Study Guide

Minor Characters in Maggie: A Girl of the Streets

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Minor Characters


She may be a woman of "brilliance and audacity" (18.19) who steals her old flame, Pete, away from Maggie, but Nellie's no exception to the sad economic and social realities of the novel. She's a prostitute, too, just a fancier one and more sophisticated. Her biggest advantage, however, is her disdain:

Maggie took instant note of the woman. She perceived that her black dress fitted her to perfection. Her linen collar and cuffs were spotless. Tan gloves were stretched over her well-shaped hands. A hat of a prevailing fashion perched jauntily upon her dark hair. She wore no jewelry and was painted with no apparent paint. She looked clear-eyed through the stares of the men. (14.10)

Unsurprisingly, unlike Maggie, Nellie doesn't follow Pete around like a puppy dog—it's actually the reverse. And this is important: She makes it clear that Pete isn't the hotshot he thinks he is. At the end of the novel, she basically steps over his inebriated body and walks away—but not before stealing his money and cursing him as a "fool" (18.56). Classy.

Father Johnson

Dad's a hot mess in big black boots and a pipe stuck in his mouth. He lives in mortal fear of his hell-raising wife, but then turns around and gives the beatdown to his own kids. Perhaps his best quality is the advice he gives to his children, gems like don't beat your sister in the street where the neighbors can see you, fool. (That's a paraphrase, but you follow.) You can find him cursing his wife to hell, stealing beer from neighbors, or in the form of a "limp body" passed out in a chair. He dies early on, which is both a blessing and a curse.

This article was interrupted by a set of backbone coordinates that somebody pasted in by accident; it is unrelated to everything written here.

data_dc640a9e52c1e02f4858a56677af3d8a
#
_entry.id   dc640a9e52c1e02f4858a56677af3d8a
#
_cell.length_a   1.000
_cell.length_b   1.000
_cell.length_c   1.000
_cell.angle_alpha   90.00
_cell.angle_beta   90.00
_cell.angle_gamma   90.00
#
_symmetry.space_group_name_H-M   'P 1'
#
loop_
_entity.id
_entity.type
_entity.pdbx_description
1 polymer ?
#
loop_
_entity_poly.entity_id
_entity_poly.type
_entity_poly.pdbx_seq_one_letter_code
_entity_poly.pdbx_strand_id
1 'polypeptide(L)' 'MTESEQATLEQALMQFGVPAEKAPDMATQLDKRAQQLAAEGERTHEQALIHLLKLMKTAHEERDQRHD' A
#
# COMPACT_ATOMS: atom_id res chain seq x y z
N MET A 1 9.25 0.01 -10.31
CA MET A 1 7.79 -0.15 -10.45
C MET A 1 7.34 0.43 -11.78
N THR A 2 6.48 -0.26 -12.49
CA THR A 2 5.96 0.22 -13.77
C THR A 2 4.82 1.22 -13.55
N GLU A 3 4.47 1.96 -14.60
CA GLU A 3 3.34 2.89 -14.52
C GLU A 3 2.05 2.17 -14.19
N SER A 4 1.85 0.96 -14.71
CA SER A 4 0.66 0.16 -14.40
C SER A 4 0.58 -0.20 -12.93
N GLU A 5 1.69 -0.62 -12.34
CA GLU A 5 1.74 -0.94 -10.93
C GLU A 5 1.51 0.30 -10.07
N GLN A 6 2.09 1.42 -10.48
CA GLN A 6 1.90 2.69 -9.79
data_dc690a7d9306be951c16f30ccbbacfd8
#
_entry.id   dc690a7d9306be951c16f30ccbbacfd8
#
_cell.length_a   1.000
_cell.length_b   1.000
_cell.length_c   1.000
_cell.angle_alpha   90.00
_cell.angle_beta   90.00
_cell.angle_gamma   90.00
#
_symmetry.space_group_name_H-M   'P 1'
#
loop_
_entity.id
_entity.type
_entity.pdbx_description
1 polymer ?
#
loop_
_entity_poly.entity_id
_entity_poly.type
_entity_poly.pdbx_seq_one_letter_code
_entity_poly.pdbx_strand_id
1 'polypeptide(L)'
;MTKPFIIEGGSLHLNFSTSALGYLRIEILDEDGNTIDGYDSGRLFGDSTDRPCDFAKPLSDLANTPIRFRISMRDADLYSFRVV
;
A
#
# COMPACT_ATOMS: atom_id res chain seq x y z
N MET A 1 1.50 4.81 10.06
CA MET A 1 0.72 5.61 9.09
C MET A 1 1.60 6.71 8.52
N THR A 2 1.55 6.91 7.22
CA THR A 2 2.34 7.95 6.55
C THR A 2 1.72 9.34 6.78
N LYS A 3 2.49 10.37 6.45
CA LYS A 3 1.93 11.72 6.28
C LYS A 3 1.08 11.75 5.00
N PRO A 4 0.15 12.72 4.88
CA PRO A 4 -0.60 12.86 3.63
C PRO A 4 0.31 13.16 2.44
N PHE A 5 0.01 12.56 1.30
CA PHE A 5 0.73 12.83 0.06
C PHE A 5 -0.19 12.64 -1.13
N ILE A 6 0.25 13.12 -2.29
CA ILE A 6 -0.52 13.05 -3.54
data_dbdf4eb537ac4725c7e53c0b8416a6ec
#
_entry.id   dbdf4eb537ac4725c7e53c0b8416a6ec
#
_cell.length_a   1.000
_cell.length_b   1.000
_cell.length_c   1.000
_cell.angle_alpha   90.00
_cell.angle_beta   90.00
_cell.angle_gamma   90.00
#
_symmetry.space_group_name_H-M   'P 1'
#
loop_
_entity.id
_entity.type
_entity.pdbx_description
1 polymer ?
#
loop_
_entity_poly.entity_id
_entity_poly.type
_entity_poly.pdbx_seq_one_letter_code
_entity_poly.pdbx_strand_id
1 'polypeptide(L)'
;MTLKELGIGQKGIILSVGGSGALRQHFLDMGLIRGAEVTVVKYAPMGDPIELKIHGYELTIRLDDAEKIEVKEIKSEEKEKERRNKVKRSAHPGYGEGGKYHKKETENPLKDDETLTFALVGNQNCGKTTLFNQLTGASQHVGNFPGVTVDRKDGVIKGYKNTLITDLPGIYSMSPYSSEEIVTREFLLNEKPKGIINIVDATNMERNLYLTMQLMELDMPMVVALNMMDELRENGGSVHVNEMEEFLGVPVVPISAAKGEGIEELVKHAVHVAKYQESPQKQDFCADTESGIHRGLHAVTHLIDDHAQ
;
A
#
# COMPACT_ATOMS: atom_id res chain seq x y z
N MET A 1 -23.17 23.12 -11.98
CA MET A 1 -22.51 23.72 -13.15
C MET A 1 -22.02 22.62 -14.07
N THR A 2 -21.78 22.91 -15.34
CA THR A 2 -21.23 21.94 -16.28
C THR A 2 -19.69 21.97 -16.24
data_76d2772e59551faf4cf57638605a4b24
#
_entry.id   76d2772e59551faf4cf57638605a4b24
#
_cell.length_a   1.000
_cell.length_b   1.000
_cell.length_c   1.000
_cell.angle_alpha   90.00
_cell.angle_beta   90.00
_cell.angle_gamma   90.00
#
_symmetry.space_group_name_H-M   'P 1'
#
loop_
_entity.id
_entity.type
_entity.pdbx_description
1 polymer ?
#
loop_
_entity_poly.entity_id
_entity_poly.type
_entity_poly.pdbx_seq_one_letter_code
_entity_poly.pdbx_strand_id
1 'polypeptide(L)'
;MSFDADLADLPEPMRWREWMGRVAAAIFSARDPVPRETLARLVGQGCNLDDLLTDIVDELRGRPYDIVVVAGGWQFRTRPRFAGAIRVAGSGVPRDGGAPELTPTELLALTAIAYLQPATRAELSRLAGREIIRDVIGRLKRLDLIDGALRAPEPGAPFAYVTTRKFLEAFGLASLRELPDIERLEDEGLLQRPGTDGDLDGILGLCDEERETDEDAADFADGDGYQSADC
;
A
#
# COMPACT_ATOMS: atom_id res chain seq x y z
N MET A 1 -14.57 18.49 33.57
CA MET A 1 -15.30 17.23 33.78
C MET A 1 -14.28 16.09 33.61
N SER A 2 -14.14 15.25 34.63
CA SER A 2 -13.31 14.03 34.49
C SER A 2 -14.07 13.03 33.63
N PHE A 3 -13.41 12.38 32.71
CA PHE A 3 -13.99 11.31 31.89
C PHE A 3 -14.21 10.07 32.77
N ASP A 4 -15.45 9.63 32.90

The Old Woman/Neighbor

This neighborly hag is one of the few people in the story to display a shred of human decency. She is "a gnarled and leathery personage who could don, at will, an expression of great virtue" (3.2). She takes young Jimmie in after Mom and Dad have a drunken row. A beggar and a thief, she sits with her music box on the sidewalk on Fifth Avenue begging for pennies.


This kid never stands a chance. The youngest child of the Johnson family, Tommie is just a baby and a victim of circumstance like all of the other kids in the family. Though too young to throw down, Tommie's hands are already poised in a permanent fist. He's gone by Chapter 3, though: "He went away in a white, insignificant coffin, his small waxen hand clutching a flower that the girl, Maggie, had stolen from an Italian" (3.1). Tommie, we hardly knew ye.

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